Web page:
*photo courtesy of Behemoth's facebook page*
I cannot even tell you the last time I witnessed Behemoth live but the one experience that always stuck with me was their stage presence. They should be in the dictionary under that phrase because they are the pure embodiment of the word “presence.” The lights dimmed at the Nile Theater last Thursday night and the crowd chanting for Behemoth had begun. Their entrance was nothing flashy or intimidating but somehow they portrayed the essence of power that is rarely witnessed without a multimillion dollar hologram. Blue spotlights dimly lit the stage while Behemoth graced the stage with a powerful calm. A great plume of smoke ejected from the hidden fog machine to convey to the audience that there is no turning back. Metal is about to engulf your being for the next hour.
The one characteristic of a Behemoth live show is the amount of energy they expel through their pores. The band has the most violently energetic stoic poses I have ever been privileged to observe. Nergal is just posed on stage but you can see every muscle is flexed as if he is lifting up the weight of the world. The unadulterated intensity they give off shines brighter than a nuclear bomb. There really is no other way to describe the ocular experience. They are at their most overpowering state when they decide to let hell break loose and start to physically manifest their presence. Actually they did not even need to move for the entire show in order to captivate the audience. When the hair starts flailing and their aggressive guitar swinging starts, you are ecstatic they weren’t just going to stand there all night. The force of Behemoth tripled.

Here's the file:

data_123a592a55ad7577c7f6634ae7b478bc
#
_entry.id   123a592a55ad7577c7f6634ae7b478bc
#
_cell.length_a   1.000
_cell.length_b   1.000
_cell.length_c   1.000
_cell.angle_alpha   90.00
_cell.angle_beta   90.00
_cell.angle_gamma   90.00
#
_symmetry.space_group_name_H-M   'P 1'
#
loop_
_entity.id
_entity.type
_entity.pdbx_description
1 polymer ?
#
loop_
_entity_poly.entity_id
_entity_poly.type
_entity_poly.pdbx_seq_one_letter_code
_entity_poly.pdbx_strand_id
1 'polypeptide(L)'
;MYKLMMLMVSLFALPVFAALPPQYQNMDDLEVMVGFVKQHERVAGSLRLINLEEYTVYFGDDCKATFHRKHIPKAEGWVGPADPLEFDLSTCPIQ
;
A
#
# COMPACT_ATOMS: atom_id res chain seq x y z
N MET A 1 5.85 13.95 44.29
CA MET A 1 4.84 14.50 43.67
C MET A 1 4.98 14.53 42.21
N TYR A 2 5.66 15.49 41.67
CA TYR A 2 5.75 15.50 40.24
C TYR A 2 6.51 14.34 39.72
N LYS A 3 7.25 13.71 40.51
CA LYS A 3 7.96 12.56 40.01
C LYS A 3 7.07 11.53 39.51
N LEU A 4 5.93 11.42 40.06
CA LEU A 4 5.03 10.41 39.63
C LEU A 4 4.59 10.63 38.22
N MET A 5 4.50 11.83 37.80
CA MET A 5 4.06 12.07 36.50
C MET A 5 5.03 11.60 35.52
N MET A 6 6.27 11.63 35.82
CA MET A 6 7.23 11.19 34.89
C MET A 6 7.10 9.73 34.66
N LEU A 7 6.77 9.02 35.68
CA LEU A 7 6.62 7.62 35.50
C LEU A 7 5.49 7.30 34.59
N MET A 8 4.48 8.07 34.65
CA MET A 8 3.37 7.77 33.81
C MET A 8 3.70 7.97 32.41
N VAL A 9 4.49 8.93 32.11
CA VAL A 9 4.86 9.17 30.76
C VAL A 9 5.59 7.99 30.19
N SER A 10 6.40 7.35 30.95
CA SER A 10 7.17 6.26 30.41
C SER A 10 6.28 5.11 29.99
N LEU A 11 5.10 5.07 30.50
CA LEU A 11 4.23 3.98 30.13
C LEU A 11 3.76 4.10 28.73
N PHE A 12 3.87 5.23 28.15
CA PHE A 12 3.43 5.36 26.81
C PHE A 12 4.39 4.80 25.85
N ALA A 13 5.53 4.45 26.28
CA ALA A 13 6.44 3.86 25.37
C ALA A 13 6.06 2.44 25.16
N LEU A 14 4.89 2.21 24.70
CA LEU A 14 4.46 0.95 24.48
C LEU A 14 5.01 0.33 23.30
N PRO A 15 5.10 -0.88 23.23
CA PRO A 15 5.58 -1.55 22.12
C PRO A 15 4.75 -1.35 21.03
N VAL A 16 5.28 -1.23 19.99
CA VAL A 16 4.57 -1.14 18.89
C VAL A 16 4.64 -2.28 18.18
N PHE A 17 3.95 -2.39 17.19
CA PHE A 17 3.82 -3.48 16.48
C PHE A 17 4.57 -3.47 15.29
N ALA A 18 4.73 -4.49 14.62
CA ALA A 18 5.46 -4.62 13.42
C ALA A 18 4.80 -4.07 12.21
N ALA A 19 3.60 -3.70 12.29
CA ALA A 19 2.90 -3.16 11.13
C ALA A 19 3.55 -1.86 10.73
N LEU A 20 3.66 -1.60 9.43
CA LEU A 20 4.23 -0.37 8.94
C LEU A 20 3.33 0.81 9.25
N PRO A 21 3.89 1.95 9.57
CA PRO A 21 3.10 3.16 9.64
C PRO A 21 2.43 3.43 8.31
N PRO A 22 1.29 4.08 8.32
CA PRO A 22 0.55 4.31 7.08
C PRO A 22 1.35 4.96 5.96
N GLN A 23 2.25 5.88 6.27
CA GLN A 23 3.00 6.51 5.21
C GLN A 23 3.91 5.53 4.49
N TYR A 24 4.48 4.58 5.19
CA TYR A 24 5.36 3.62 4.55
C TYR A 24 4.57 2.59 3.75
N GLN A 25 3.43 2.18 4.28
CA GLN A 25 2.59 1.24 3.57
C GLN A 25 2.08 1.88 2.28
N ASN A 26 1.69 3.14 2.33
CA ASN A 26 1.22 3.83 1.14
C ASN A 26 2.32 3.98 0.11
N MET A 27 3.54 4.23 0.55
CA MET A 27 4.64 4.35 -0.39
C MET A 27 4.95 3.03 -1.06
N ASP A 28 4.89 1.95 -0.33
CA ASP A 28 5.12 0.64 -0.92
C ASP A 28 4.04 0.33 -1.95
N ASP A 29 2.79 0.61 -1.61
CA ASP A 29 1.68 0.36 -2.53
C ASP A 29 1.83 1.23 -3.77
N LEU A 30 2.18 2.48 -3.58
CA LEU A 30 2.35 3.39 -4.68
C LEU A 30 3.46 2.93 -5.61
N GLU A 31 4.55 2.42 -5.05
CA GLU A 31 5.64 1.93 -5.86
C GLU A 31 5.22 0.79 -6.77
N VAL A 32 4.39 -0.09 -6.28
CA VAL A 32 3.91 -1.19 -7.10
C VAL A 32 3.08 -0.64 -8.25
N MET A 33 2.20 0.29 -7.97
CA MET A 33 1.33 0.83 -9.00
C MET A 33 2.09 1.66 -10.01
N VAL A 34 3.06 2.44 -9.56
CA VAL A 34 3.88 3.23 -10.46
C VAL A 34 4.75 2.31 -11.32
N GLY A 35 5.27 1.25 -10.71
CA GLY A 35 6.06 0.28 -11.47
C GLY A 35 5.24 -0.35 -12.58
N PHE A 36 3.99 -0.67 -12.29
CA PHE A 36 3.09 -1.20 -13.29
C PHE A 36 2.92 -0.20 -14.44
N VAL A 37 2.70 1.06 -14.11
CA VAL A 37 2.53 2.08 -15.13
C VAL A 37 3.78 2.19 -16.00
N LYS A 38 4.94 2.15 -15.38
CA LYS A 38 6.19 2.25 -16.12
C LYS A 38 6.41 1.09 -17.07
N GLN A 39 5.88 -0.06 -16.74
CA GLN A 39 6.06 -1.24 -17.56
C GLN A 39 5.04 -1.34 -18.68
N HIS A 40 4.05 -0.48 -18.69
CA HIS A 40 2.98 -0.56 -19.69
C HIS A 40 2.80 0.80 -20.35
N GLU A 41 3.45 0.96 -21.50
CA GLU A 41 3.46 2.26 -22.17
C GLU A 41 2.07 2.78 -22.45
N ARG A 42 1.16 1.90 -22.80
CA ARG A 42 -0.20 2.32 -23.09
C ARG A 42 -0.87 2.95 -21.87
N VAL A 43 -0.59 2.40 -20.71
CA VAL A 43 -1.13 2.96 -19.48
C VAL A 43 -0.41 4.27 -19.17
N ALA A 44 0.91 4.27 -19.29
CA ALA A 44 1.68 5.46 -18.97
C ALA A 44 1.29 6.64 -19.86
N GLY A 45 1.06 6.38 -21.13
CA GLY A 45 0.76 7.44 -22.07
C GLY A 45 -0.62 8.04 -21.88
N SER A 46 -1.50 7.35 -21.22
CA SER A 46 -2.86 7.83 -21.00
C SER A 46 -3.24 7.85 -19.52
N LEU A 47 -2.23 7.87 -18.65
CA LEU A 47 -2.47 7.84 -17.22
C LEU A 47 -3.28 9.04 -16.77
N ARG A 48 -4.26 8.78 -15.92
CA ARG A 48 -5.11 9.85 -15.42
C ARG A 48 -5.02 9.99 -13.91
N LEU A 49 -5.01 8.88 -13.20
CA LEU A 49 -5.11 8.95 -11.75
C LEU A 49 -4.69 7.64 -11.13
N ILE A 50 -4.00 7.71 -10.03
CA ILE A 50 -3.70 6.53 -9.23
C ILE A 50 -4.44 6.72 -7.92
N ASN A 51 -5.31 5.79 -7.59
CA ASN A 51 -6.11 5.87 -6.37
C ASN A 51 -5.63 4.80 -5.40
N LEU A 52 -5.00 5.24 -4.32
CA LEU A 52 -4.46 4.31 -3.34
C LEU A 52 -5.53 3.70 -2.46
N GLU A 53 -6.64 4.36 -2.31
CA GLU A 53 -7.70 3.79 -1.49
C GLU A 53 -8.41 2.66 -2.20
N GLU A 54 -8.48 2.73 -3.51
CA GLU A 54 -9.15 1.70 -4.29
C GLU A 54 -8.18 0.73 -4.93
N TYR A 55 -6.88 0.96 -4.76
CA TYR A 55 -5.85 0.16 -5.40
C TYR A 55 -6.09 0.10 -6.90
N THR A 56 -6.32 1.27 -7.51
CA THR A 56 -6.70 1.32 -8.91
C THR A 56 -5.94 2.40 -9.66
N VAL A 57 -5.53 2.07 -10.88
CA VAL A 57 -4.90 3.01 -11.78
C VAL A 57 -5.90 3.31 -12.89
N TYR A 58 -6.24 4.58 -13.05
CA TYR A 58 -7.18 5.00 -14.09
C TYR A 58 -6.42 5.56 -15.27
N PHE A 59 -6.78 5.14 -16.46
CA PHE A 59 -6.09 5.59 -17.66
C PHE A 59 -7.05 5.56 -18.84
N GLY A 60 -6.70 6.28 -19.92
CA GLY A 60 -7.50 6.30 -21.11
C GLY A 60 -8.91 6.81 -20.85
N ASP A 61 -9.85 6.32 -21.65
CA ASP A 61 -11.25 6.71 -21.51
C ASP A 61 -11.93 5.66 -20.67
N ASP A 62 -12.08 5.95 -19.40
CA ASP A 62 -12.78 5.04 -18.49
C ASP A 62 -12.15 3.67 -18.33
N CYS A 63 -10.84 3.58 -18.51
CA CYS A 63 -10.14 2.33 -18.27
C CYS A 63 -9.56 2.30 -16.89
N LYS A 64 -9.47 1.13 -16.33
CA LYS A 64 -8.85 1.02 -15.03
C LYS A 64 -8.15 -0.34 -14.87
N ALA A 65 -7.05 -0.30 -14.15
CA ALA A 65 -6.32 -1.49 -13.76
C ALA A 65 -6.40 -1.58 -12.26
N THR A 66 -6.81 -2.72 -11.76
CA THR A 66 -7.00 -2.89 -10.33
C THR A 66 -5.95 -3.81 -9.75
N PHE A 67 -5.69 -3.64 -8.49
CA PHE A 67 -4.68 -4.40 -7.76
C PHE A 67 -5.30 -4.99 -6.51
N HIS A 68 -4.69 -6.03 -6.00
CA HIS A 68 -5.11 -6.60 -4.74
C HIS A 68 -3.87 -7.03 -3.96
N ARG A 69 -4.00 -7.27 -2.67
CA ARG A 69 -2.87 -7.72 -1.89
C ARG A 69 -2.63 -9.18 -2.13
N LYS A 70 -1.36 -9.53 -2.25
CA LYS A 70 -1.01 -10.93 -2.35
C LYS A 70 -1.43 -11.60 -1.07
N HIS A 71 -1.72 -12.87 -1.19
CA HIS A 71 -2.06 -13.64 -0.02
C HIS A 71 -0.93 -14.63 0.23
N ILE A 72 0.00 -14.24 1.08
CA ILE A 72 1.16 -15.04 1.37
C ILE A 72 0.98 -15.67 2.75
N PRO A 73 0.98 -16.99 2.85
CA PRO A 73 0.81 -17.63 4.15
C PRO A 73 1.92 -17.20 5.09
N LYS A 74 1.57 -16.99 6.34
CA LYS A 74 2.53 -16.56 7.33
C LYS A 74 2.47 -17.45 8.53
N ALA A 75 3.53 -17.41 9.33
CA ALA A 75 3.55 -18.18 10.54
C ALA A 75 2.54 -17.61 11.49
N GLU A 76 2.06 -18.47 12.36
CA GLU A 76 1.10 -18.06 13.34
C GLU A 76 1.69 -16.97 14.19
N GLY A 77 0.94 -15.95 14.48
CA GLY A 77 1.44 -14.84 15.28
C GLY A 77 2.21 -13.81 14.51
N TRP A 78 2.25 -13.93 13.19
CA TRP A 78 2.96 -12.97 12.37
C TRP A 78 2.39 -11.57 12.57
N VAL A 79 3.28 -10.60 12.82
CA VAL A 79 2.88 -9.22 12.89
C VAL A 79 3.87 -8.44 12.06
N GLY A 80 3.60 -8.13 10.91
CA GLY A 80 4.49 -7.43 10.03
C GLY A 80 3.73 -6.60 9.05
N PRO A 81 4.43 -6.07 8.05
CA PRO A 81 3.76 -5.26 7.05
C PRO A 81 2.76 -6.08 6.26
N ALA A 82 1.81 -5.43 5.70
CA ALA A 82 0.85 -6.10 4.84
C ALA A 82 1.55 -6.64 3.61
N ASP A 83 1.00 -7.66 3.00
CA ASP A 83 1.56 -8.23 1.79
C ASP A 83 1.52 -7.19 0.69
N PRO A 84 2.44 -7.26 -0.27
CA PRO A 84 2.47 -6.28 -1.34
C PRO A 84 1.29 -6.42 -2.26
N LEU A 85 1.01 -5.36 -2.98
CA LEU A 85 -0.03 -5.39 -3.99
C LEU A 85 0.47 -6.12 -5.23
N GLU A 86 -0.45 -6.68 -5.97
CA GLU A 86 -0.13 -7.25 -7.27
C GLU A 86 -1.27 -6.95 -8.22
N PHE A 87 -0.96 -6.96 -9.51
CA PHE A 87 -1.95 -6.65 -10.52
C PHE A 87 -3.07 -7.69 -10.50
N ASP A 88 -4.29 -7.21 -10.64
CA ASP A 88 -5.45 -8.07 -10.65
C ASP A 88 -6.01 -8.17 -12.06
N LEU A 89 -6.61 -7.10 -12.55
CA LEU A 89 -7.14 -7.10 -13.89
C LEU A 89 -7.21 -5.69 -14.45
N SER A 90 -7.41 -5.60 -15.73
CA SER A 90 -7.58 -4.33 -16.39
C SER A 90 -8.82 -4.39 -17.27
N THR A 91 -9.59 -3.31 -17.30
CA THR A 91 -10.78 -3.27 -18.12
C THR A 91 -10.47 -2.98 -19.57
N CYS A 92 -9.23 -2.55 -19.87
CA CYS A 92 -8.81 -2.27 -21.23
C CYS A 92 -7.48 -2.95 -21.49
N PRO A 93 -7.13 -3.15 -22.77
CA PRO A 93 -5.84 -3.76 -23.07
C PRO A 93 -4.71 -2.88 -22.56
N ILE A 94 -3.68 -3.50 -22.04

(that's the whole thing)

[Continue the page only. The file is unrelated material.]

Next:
The crowd itself was gorging themselves on the raw fuel of Behemoth’s music and obviously the presence that deserved their attention. There were a few stage divers that were quickly pushed off stage and back into the crowd which at this show I was fine with happening. There is no place for anyone else on that stage when Behemoth is there. It actually seemed insulting because how could a fan ever compete with the force of Behemoth. I am all about audience interaction on stage but if you disagree with my last statement than you obviously have never been to a live Behemoth show. I do not think the crowd timed their energy out that well because halfway through the set the circle pit was lackluster and did not seem as enthusiastic as when it first formed. I will admit that this outcome may have been due to the pit slowly increasing in size throughout the show where it almost reached both ends of the building. Big pits are only impressive when they have the right proportion of participants involved. Sadly this one was lacking individuals so it seemed like a letdown. I will give the pitters credit though because when they had their energy at full bore I thought some of them were going to explode. They moved with such a chaotic violence that I thought I might witness a supernova right inside the Nile.
Behemoth closed their set with Lucifer which was the song my friend was waiting for all night. The most impressive form of audience ownership I have ever seen was when the music was fading in the beginning of the song and Nergal just motioned the international be quiet sign by putting one finger to his lips. The crowd never made a sound. That was something I have never witnessed because there are always a few people who have to do the opposite of what they are told. The commanding power of Behemoth did not allow that to happen. That was one of the most unforgettable displays of stage presence power I have ever witnessed. The entire Behemoth show was impressively controlled with chaos always at the ready and for anyone who missed the show you better hope they come back. Nergal is a force to be reckoned with and living proof that metal can cure anything. Nergal was triumphant over his battle with leukemia. Cancer has wept for its defeat in the throes of greatness